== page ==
One of the best ways to become acquainted with a culture is to experience the region through dance. Mexican dances are a great way to experience important aspects of Mexico. They are perfectly woven together pieces of art that combine the rhythm of the music, the vibrant colors of the clothing, and dancing accessories into an elegant performance.
Mexican dance is often a way to celebrate, whether it is a birth, a death, a religious observance, or folklore; these dances are a way to celebrate life and express your feelings. Before we discuss the different types, let’s take a brief look at the history of Mexican dance.
Mexican folk dancing is a symbol of a good time that is recognized internationally by the upbeat music and the striking display of distinctive, eye catching colors. Cultural influences from history are often present in the dance of an area, and Mexico is no different. Historical events, like the Mexican Revolution, helped shape Mexican dance into what it is today.
© jpellgen - Mexican Dancers
Mexican dance is a blend of Indigenous, European, and African influences. Its roots can be traced back to a time when dance was used as a way to appease the Mayan and Aztec gods. In fact, the Concheros, also known as Aztecas or Mexicas, is the oldest dance in the history of the country. It dates back to the Spanish conquest of the Aztecs during the 16th century, and it is still widely known today.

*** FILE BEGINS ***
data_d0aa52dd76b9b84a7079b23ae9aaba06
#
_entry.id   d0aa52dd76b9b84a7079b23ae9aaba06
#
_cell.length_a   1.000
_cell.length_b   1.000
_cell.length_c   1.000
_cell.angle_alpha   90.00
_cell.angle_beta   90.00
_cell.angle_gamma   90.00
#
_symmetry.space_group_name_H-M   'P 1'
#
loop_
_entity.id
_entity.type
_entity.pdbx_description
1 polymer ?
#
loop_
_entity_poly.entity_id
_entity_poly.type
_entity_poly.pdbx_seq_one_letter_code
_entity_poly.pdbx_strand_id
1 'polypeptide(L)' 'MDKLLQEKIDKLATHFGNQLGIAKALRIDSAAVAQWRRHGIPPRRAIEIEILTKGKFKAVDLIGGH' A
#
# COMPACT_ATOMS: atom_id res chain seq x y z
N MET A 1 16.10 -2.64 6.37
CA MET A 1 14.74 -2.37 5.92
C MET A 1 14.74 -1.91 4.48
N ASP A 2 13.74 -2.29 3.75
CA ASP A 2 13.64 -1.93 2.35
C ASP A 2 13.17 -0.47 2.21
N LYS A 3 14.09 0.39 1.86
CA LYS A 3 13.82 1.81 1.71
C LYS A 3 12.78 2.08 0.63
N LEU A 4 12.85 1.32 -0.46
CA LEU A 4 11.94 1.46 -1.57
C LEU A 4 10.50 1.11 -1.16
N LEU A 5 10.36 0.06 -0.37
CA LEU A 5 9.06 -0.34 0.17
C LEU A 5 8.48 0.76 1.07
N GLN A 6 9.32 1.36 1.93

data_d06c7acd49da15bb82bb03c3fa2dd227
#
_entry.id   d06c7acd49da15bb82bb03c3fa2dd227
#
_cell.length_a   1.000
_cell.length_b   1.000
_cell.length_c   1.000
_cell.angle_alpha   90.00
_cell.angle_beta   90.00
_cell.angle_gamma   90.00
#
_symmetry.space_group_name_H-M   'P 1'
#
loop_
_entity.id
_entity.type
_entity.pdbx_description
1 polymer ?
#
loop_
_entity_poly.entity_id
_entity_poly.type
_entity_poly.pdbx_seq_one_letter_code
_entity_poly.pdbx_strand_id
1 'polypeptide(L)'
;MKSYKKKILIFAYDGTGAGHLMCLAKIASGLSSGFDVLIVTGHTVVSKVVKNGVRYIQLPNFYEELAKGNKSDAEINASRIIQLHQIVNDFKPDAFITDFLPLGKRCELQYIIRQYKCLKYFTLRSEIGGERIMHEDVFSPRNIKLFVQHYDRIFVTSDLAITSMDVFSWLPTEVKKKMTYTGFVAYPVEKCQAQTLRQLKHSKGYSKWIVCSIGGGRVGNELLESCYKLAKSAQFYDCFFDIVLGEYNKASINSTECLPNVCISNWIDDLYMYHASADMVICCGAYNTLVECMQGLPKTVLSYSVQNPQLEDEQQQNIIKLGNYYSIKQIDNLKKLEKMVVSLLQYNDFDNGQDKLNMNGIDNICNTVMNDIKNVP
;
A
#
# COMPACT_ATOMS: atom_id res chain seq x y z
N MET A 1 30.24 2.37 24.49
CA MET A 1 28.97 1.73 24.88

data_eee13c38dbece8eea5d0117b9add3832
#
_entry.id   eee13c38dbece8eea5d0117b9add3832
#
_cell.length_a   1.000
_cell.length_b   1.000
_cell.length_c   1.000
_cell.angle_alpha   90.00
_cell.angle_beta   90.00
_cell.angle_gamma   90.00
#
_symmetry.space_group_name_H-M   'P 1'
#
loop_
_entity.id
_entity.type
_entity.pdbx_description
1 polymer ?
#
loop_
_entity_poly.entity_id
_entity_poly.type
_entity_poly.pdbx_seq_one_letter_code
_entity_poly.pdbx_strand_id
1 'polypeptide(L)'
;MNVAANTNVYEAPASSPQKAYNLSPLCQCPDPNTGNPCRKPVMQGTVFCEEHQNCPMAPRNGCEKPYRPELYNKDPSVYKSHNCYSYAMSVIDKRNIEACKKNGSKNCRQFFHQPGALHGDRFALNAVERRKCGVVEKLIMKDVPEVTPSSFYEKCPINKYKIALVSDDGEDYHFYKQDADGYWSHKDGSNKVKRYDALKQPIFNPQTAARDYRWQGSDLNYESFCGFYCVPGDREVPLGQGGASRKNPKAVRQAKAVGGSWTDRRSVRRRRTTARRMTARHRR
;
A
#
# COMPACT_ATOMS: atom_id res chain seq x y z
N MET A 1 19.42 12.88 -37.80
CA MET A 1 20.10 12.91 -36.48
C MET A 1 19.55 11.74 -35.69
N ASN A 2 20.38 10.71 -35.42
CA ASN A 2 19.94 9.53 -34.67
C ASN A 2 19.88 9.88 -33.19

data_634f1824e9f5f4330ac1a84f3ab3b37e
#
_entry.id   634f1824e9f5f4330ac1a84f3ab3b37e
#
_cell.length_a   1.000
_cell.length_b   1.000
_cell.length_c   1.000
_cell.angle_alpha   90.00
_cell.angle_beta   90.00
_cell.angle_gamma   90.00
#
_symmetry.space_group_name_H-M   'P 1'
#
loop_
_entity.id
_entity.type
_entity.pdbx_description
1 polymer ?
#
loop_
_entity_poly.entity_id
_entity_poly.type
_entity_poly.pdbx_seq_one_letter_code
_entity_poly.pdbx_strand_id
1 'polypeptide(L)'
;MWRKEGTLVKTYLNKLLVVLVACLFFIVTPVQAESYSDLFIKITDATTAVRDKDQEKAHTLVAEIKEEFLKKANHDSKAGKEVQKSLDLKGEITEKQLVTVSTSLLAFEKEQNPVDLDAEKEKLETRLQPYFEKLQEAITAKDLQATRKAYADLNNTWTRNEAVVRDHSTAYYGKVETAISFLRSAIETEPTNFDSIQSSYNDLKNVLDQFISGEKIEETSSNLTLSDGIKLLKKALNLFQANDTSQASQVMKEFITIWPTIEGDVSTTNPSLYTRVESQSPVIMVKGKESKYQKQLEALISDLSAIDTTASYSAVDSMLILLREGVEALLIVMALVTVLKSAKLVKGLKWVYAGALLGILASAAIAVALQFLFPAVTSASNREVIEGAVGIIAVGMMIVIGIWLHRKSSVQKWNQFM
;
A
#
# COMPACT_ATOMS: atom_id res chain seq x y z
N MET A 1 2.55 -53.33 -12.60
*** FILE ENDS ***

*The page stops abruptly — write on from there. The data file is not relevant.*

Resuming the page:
During the Spanish Colonial Period, Mexicans incorporated other styles from dances like ballet and polka into their own. The most well known Mexican dance, Jarabe Tapatio, which is more widely known as the Mexican Hat Dance, was declared the national dance of Mexico almost a century ago, in the year 1924.
© Michael Kappel - Jarabe Tapatio Dancers
Mexican dance attire is a very original style that differs in each of the 32 states of Mexico. Typically, men wear black with a bright red tie and a sombrero. Women, on the other hand, are often clothed with long, bright skirts and dresses.
© Carrie Kellenberger - Young Dancers in Traditional Mexican Dance Attire
Areas that have a more indigenous background tend to have more of a simple dance garb that incorporate loincloths, body paint, or even feathered headdresses. Those areas that have a ranching heritage often sport cowboy hats and boots. Spanish and African influences in areas often add colorful sashes and stylish hats.
© ChepeMX - Indigenous Mexican Dance
Certain Mexican dances use the theme and the history of the music to help decide upon the dance attire to be worn. For instance, dancers performing the Baile de los Viejitos, which is a dance that makes fun of the Spanish ruling class, often sport canes and masks that are meant to imitate old men.
Over the centuries, Mexican dance has changed in a lot of ways as a result of various external and internal cultural influences, but three of the dance styles have remained a constant feature of the culture’s art history. These three styles can easily be seen at celebrations today.